Week of November 15, 2021
A weekly Saturday recap to share with you our favorite links, discoveries, exhibitions, and more from the past seven days. This week, taste the rainbow: a new, multicolored chandelier by Bec Brittain, an iridescent rock table by Anne Nowak, and a shop in LA that transitions from terracotta to Yves Klein Blue as you move through the space.
Colony just opened their first group show in over two years and it’s full of great stuff, including new lighting from Allied Makers, wall textiles by Hiroko Takeda, quilts by Meg Callahan, a funeral urn by Grain, a travertine seat by Studio Paolo Ferrari, and, our favorite, Bec Brittain, who joined forces with her five-year-old son to create this hypercolorful version of her Aries chandelier. Definitely worth a visit if you’re in town.
We still haven’t gotten over our interest in mini-blinds, so we were pleased to see these works by Anne Libby at Night Gallery in Los Angeles, for which the artist cast window blinds in polished aluminum (alongside textiles and a glass-based work that resembles a louver). Called See Me So, the exhibition “reconfigures materials from domestic interiors, building forms that reference the architectural and technological structures that dominate both our contemporary environments and psyches from the details of our most intimate spaces.”
This gorgeous new collection by French designer François Azambourg, for an exhibition at Spazio Nobile in Belgium this week, was made by shaping glass vessels with a mold made from Douglas fir. During the production process, glass is blown into a wooden mold, which is then incinerated in the furnace, leaving behind marks of the wood grain. I particularly like colorways Azambourg has gone with, ranging from acid yellows to violet and amber.
The Salon fair returned last week to New York and with it a whole slew of interesting projects. Perennial favorite The Future Perfect brought work by a selection of designers who focused largely on earthy materials, including stone sculptures and furniture by Ian Collings, lighting by Karl Zahn, and mirrored tables by Chen Chen & Kai Williams that capture the chemical transition of silver nitrate as it bonds to glass, creating a cloudy, almost opaline effect.
A sneak peek at an upcoming exhibition, for a yet-to-be-announced show with Egg Collective. Vancouver-based designer Jeff Martin just shared his latest project, a wall-mounted cabinet clad with these cool ceramic ribbons, which we were instantly obsessed with.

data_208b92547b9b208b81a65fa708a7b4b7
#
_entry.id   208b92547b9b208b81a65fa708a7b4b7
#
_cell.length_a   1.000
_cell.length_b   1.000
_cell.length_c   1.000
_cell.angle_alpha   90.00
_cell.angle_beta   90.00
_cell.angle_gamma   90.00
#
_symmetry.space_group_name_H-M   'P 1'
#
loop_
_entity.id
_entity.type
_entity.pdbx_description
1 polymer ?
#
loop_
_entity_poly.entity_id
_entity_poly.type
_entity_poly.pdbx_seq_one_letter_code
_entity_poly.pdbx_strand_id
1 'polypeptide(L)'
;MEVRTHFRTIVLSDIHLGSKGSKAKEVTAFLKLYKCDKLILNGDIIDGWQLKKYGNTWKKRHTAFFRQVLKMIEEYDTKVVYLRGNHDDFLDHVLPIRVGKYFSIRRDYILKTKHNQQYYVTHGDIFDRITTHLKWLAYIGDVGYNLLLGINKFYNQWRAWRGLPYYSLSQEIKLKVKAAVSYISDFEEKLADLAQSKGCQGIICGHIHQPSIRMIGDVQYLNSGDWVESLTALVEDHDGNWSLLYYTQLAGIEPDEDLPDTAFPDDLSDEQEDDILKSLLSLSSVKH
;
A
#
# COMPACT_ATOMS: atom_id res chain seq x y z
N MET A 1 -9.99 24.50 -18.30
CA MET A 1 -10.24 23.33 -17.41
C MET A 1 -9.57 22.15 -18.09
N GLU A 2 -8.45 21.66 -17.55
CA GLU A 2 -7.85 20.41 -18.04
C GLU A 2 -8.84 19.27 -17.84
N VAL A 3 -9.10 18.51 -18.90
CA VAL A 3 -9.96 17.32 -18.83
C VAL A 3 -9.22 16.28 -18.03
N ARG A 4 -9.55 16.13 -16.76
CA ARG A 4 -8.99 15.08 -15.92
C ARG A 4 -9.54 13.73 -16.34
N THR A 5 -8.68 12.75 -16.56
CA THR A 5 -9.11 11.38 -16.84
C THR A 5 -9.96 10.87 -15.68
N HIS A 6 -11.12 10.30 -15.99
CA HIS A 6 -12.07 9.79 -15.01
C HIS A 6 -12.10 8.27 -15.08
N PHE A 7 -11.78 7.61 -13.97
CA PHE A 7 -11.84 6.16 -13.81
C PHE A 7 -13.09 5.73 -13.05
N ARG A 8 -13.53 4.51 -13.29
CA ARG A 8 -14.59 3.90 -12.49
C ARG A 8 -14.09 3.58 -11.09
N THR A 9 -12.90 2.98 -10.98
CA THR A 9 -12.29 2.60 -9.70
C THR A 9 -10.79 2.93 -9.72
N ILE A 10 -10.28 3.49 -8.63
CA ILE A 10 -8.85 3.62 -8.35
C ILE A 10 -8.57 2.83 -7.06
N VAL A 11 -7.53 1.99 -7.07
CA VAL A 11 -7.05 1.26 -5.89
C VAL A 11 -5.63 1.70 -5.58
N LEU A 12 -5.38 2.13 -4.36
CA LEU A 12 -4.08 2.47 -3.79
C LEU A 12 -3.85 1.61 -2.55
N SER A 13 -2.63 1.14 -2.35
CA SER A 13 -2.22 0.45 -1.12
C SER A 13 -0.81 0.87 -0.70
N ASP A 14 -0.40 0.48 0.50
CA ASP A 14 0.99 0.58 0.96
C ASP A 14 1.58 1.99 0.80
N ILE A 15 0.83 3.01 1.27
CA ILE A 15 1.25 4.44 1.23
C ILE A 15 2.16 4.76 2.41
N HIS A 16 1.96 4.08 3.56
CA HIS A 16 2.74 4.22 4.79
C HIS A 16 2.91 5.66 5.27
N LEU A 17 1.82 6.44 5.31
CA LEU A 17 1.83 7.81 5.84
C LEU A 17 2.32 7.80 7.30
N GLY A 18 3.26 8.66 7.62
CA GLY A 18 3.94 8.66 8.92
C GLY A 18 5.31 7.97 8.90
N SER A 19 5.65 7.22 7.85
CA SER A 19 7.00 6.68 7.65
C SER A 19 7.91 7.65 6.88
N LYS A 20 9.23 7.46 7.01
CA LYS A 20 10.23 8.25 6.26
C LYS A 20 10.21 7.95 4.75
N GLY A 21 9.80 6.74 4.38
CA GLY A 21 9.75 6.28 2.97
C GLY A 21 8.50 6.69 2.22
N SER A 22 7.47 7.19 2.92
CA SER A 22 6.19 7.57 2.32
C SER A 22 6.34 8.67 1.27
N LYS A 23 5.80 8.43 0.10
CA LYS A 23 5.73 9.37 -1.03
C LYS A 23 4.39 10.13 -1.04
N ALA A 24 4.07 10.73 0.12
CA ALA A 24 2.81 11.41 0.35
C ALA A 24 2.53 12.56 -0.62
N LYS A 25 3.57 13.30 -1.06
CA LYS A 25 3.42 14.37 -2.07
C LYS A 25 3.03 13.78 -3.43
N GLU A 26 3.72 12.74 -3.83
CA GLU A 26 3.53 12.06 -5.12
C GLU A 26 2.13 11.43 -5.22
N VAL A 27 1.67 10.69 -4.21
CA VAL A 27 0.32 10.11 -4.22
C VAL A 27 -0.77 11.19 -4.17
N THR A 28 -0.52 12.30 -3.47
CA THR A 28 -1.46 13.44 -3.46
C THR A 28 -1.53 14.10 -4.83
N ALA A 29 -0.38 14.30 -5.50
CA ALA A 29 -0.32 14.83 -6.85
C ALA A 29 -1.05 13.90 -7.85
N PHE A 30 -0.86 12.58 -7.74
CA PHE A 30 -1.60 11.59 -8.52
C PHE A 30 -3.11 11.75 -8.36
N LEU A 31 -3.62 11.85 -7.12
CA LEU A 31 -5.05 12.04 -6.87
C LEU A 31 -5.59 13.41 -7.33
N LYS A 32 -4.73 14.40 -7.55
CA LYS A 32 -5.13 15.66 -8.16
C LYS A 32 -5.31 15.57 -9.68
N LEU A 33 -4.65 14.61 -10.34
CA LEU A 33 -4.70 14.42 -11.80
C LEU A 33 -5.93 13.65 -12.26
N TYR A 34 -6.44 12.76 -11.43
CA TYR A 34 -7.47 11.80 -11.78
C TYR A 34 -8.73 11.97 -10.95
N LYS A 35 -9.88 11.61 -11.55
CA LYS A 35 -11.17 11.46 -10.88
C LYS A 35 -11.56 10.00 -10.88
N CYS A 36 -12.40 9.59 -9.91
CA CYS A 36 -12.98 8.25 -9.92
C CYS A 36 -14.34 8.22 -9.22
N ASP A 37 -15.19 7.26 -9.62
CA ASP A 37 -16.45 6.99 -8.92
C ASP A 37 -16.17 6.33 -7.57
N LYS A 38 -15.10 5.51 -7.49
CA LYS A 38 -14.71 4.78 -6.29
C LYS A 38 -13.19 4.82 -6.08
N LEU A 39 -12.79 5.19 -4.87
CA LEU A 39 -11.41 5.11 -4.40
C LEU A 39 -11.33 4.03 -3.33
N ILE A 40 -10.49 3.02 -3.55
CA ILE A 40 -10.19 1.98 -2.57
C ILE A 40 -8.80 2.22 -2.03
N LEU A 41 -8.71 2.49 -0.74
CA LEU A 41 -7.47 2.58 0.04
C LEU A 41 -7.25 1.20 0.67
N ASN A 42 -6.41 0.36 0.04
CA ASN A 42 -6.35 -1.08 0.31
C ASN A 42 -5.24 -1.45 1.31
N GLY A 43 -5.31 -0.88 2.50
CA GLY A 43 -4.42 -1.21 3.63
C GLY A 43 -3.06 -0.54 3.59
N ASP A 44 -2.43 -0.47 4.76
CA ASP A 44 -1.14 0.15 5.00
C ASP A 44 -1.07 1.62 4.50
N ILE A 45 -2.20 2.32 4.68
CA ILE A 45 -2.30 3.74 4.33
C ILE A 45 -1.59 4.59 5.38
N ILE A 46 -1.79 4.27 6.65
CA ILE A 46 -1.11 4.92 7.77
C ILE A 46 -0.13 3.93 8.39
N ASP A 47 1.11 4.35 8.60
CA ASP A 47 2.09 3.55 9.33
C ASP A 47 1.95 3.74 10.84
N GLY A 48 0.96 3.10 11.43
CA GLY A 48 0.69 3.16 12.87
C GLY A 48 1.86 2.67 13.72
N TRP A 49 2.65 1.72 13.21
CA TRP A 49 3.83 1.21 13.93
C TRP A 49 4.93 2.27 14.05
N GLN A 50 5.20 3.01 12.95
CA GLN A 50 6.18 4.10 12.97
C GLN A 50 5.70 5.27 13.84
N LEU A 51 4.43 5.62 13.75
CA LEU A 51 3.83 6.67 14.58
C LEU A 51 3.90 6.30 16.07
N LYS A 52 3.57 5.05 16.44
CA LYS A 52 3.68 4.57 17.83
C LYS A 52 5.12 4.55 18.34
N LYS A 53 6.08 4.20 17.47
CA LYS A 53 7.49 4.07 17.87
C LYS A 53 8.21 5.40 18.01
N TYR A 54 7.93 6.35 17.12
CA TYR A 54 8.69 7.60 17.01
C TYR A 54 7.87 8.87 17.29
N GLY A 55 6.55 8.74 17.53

We love Anne Nowak’s latest project, Dreamy Tables, a collection of tables made from papier-mâché and spray-painted a mix of pretty pastel shades that she describes as something “a bit weird that makes you smile.”
As part of Mutina and Ronan Bouroullec’s celebration of 10 years of collaboration, the Modenese ceramics brand launched a new exhibition of the French designers work, including new line drawings, colorful ceramic collages and Rombini vases, pleated vessels that are based on one of his iconic tile designs.
Dreams, a new lifestyle and concept shop opened last week in LA’s Atwater Village neighborhood from creative entrepreneur Monica Navarro and spatial designer and artist Adi Goodrich, which they describe as “a place where reality becomes what you dream of.” The Surrealist-inspired shop transitions through a series of different palettes as your move through the space, from warm peaches and terracottas to sky-blues, which also includes an oversized boulder painted Yves Klein Blue.
Sella Concept have designed a characteristically tranquil new office space in New York. The minimal, neutral-toned loft was created to accommodate the new “post-pandemic” style of flexible working, with a stocked bar and sofas in lieu of banks of desks.
This time of year it feels like new showrooms are opening up every minute, but among the masses, the new Foscarini outpost in Milan stands out. Designer and Foscarini creative director Ferruccio Laviani dropped piles of multi-colored sand around the space, to a slightly surreal effect.
I’m really into the mix of rough concrete finishes, stones, and polished steel in this new poke restaurant in Berlin by Vaust Studio, which apparently was inspired by a photograph of a Hawaiian fisherman from 1907.